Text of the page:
The Marquis de Lafayette, marble bust
Broadside Satirizing Anti-Suffragists, “Making the Polls Attractive to the Anti-Suffragists,” February 20, 1915
Nineteenth Amendment to the United States Constitution, August 18, 1920
Card Advertising a Lila Meade Valentine Suffrage Lecture in Norfolk, April 24, 1914
Lila Meade Valentine Memorial Plaque, 1936
In 1936, in honor of her diligent reform work for better education and health care and for all her efforts to promote woman suffrage, the Virginia General Assembly placed a memorial plaque for Lila Meade Valentine in the State Capitol. She is the only woman honored in this fashion and the inscription under her name and life dates reads, "Great in Mind and Soul / And in Service to Humanity / Leader in Virginia / for the / Enfranchisement of Women. Sculpted by Harriet Whitney Frishmuth and made from marble, the plaque honoring Valentine is graces the wall of the chamber of the House of Delegates on the second floor of the State Capitol.
In 1909, Valentine cofounded the Equal Suffrage League of Virginia. As state president of the league she gave more than one hundred speeches in Virginia supporting suffrage, as well as in New Jersey, South Carolina, Pennsylvania, and West Virginia. The United States Constitution was amended in 1920 granting woman suffrage, but Valentine died the following year, before she had an opportunity to vote in a Virginia election. Although Valentine and other supporters of woman suffrage were ultimately successful, they endured great opposition from antisuffragists. Even after her death, Valentine's efforts for woman suffrage fell under attack. In 1926 people opposed to woman suffrage protested the proposed memorial in honor of Valentine.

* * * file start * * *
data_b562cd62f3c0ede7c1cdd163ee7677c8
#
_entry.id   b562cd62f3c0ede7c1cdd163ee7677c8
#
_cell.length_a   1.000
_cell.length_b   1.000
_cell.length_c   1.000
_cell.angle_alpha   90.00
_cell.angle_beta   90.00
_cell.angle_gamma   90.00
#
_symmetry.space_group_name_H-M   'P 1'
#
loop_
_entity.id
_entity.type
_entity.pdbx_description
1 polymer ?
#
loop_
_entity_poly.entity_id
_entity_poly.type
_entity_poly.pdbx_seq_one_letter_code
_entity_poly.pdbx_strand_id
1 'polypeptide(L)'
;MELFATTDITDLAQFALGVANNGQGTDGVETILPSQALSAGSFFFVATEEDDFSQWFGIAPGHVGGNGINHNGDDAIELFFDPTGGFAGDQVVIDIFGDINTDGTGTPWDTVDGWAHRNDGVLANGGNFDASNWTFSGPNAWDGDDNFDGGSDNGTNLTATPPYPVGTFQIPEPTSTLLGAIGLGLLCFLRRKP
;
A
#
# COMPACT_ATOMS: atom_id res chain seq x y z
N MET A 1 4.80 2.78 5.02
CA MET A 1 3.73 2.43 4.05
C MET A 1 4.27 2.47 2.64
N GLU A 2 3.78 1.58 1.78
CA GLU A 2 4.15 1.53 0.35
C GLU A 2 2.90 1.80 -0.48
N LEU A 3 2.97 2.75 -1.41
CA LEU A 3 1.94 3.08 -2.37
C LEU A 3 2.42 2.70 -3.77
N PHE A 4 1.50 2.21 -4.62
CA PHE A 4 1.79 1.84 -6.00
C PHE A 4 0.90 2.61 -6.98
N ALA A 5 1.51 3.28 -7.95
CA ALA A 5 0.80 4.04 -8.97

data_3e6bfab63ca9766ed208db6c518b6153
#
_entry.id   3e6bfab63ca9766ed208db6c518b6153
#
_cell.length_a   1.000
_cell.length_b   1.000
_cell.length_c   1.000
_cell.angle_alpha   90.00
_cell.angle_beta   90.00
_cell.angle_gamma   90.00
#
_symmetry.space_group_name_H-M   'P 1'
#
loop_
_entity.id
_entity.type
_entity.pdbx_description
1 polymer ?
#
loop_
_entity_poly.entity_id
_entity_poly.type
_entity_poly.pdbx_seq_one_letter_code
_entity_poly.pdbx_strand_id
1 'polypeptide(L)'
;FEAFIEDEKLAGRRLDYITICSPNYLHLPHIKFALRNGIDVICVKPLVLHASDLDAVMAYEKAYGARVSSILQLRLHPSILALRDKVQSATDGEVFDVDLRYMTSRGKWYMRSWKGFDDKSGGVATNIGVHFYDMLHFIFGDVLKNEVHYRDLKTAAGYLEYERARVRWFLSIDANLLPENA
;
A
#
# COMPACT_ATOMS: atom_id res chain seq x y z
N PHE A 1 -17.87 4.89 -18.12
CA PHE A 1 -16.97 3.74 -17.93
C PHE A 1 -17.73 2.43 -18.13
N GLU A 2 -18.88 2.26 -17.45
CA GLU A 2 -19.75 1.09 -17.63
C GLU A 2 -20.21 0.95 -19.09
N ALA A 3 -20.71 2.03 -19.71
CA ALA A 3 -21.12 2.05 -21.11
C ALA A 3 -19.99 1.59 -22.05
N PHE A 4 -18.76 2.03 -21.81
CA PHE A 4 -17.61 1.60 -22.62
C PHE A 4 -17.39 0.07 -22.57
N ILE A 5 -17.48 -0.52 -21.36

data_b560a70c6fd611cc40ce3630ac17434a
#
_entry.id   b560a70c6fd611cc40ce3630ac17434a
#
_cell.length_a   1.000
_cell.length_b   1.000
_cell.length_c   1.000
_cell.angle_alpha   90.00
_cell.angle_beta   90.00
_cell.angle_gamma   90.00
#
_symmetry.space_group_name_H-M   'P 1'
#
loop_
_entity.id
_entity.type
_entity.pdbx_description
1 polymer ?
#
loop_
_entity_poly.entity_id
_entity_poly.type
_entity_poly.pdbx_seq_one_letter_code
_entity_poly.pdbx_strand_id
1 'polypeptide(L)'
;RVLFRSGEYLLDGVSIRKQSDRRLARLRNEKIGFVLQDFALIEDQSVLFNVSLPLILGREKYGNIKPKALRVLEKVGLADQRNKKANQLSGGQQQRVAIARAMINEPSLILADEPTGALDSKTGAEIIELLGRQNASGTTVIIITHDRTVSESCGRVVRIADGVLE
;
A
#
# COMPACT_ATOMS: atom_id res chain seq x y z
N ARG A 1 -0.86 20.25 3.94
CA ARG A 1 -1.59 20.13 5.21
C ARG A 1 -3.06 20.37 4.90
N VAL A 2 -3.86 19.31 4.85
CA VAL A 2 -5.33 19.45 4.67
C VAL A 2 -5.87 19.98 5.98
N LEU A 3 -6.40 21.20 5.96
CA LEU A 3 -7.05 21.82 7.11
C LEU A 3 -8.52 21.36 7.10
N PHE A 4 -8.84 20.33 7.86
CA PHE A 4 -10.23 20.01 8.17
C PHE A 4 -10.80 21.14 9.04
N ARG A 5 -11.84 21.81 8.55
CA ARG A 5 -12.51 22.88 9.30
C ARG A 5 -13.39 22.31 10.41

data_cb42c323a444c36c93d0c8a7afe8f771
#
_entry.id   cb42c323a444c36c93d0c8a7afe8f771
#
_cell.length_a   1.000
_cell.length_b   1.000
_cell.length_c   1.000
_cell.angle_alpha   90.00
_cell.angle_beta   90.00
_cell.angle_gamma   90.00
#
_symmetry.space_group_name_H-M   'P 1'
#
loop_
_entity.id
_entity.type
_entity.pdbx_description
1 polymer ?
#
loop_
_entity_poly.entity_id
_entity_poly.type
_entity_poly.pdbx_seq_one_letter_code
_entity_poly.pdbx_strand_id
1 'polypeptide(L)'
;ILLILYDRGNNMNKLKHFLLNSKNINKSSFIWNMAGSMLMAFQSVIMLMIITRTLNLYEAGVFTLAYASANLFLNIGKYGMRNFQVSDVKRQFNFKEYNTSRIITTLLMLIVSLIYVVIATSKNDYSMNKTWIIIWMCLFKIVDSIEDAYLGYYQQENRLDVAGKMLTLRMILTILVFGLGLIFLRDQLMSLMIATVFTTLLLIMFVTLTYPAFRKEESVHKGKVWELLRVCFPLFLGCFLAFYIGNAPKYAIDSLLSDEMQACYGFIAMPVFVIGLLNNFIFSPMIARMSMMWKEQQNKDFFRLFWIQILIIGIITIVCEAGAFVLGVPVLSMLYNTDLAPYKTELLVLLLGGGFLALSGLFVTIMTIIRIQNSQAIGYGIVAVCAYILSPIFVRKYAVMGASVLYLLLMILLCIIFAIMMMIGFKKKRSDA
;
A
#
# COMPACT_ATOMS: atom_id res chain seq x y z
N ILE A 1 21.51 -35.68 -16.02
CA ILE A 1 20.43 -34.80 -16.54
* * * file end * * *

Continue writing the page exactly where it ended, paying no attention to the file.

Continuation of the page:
Harriet Whitney Frishmuth was born on September 17, 1880, in Philadelphia, Pennsylvania. She spent much of her childhood in France and Germany and studied art in Paris and Berlin and at the Art Students League of New York. Frishmuth excelled at bronze sculpture and enjoyed depicting the female form. While women were agitating for rights and suffrage, Frishmuth's career was at a peak. She joined a group known as the Philadelphia Ten, an association of women artists who from 1917 to 1945 to worked together to exhibit their artwork and support each other in a largely male-dominated field. While her popularity waned with the economic downturn of the Great Depression, Frishmuth continued sculpting for many years. She died in 1980.
The Valentine plaque is a bas-relief sculpture, which was made by carving a slab of marble to make the image that stands out from a two-dimensional background. The technique is also called low-relief sculpture: "bas" is French for low. A similar technique is high relief in which the image stands further out from the background. An ancient practice used by the Egyptians, Persians, Greeks, and many others, bas relief often appears as architectural decoration. In the United States, high and bas-relief sculpture first became popular when Italian sculptors decorated federal government buildings at the beginning of the nineteenth century.
1. Who was Lila Meade Valentine?
2. Describe bas-relief sculpture.
1. Why are there so few statuary tributes to Virginia women? If you could erect a statue to a woman in Virginia history, who would it be and where would you place the statue?
Proske, Beatrice Gilman. "Harriet Whitney Frishmuth—Lyric Sculptor." Aristos, the Journal of Ethics 2, no. 5 (June 1984): 4.
Taylor, Lloyd C., Jr. "Lila Meade Valentine: The FFV as Reformer." Virginia Magazine of History and Biography 70, no. 4 (October, 1962): 471–487.
Coleman, Elizabeth Dabney. "Genteel Crusader: Lila Meade Valentine Fought the Good Fight for Woman's Rights." Virginia Cavalcade 4, no. 2, (Autumn 1954): 29–32.
Graham, Sara Hunter. "Woman Suffrage in Virginia: The Equal Suffrage League and Pressure-Group Politics, 1909–1920." Virginia Magazine of History and Biography 101, no. 2 (April, 1993): 227–250.